The key to organizing large code bases is to think in terms of libraries and layers. What specifically goes into one file I don’t see as all that important. However by bundling code together in a file which is often modified together you can simplify your workflow.
Java approach is very well suited for large, long living projects. It might sound like rigidity, but such a code organization prevents mess even if you have gigabytes of code.
That is a bit of a strange metric. I am used to talking about lines of code. Most of my career I have worked on code with millions of lines. That is considered large. My last was about 3–4 million lines.
I realize that such code bases are not an everyday norm for most developers, so I understand why they don’t like such a rigidity.
No, this is just something Java developers have internalized. Java swallowed the OO hype of the 90s completely and has gone as far as enforcing this rigid OO thinking into even how files are organized. Suggesting this is the only sensible way of organizing a large project, is essentially to insist that object-oriented programming is the only way to write large software.
Me or my colleagues have never had problems working in languages which don’t enforce this object-orientation orthodoxy. Sure large software projects presents lots of problems. But this was the last of our problems. Proper structuring of layers has usually been more challenging.
The OO thinking of the 90s which Java is a product of is IMHO the source of a lot of terrible choices with respect to large software development. I saw that clearly in our own code base. E.g. excessive inheritance hierarchies. I think Go is a much more sensible approach to large scale software development.
Results were really impressive: tens of extension methods for many classes were scattered through the whole codebase, many of them repeated each other because there were no observability of what methods actually exists.
I don’t know Kotlin well enough to really comment on this. But this feature is not all that different from Swift class extensions which again is similar to Objective-C categories. I have never in the many years I did Objective-C/Swift development had any problems like this. But perhaps that is partly because Apple had long ago established sensible conventions in how to deal with this, that people tended to follow.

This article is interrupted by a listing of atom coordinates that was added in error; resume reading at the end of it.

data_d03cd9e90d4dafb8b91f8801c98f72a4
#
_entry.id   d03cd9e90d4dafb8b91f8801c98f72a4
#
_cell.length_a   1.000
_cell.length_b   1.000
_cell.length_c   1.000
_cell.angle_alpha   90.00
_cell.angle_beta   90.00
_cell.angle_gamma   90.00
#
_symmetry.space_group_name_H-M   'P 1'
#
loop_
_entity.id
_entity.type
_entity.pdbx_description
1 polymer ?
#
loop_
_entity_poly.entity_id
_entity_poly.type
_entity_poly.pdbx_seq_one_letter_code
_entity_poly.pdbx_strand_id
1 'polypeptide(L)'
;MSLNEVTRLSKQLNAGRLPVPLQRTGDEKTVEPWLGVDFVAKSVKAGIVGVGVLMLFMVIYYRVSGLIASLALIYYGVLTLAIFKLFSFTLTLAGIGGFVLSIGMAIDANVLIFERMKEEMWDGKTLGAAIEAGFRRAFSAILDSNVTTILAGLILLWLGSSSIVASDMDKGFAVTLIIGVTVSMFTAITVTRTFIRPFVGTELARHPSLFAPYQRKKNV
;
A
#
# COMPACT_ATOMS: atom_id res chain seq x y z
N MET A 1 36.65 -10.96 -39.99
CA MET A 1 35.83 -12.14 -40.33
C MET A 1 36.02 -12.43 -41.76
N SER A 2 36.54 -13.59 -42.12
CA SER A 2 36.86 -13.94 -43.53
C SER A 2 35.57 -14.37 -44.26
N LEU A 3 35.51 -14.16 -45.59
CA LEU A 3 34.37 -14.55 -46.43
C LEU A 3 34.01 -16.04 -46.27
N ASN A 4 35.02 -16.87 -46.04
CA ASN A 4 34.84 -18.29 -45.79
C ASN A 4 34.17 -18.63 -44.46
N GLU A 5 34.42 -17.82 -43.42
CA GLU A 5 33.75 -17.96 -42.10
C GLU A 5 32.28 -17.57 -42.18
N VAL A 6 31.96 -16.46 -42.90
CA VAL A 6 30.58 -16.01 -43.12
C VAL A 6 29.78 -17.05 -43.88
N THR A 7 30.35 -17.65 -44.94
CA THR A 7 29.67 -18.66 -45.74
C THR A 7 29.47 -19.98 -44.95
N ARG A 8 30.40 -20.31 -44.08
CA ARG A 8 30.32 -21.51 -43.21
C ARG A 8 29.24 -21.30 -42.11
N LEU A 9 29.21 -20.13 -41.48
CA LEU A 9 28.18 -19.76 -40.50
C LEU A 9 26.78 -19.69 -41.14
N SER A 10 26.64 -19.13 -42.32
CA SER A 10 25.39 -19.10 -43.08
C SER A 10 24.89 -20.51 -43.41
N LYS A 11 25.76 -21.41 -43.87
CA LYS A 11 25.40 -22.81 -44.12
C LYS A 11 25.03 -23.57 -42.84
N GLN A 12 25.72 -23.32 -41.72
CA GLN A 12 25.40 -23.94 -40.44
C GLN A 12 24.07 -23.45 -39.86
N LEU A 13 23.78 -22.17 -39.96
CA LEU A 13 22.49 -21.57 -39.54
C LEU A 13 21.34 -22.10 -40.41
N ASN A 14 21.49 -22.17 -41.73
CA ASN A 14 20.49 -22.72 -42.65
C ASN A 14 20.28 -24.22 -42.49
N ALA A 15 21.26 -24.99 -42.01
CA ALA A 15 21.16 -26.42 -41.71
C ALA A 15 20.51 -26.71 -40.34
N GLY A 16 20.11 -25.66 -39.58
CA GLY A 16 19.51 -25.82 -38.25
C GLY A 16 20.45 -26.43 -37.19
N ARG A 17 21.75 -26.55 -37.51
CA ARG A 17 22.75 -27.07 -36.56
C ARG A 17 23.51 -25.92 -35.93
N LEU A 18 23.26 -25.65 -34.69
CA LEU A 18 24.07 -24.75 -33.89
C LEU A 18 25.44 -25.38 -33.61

Seems to me more like Kotlin developers are not used to conventions. But it is young language without the kind of maturity Objective-C had.
Adding extensions at very different places is part of important abstraction mechanisms at your disposal. E.g. if you have a data structure, which you want to add a category for visualization, then you want that category added in the visualization layer and not together with the class where it is define, as this would be a non-GUI layer.
Finding the file where some particular class resided was a quite painful effort, because developers named files arbitrarily, placed several classes into one file and, of course, not renamed files even if classes were renamed and the file name completely lost connection to classes contained inside.
I find it rather strange that you would actively search for filenames in a large project. When you got thousands of files that is a pretty slow way of finding anything. You use tools to jump to definitions, or you do source code search or grepping. The name of the file should be the least of your concerns.
One of the key reasons I abandoned Windows as a developing platform was because searching 3–4 million lines of code was just too slow on Windows. Since it is something I would frequently do, I saved a lot of time using Linux instead.
From this point of view worse results in number crunching for Java are not so important. In the vast majority of real Java apps number crunching is not necessary at all.
It was just something I remarked on because I got into speaking of monads in relation to error handling. It reminded me how how ironic it is that a language such as Java where its adherents are so obsessed about being object-oriented cannot actually treat numbers as first class objects.
So the issue here isn’t Java is slow at number crunching. The irony is that Java deliberately choose to not let numbers be objects so it could do number calculations faster. Thus Java broke with the beautiful object-oriented uniformity of Smalltalk where even booleans values are objects, and got pretty much nothing back for it. Instead you end up with a kludgy language where numbers have to be boxed in. Languages like Julia, Swift, Python, Ruby and I believe even Go manage fine without such kludgy solutions.
So, while talking about languages and their features it always worth to keep in mind where main areas of application of language. From this point of view worse results in number crunching for Java are not so important.
Absolutely true, although I cannot actually think of anything where I would deliberately pick Java if it could be avoided. If I had to be on the JVM I’d go with Clojure or Kotlin. Otherwise I’d pick something like Go or Python. If possible I would of course always go for Julia 😜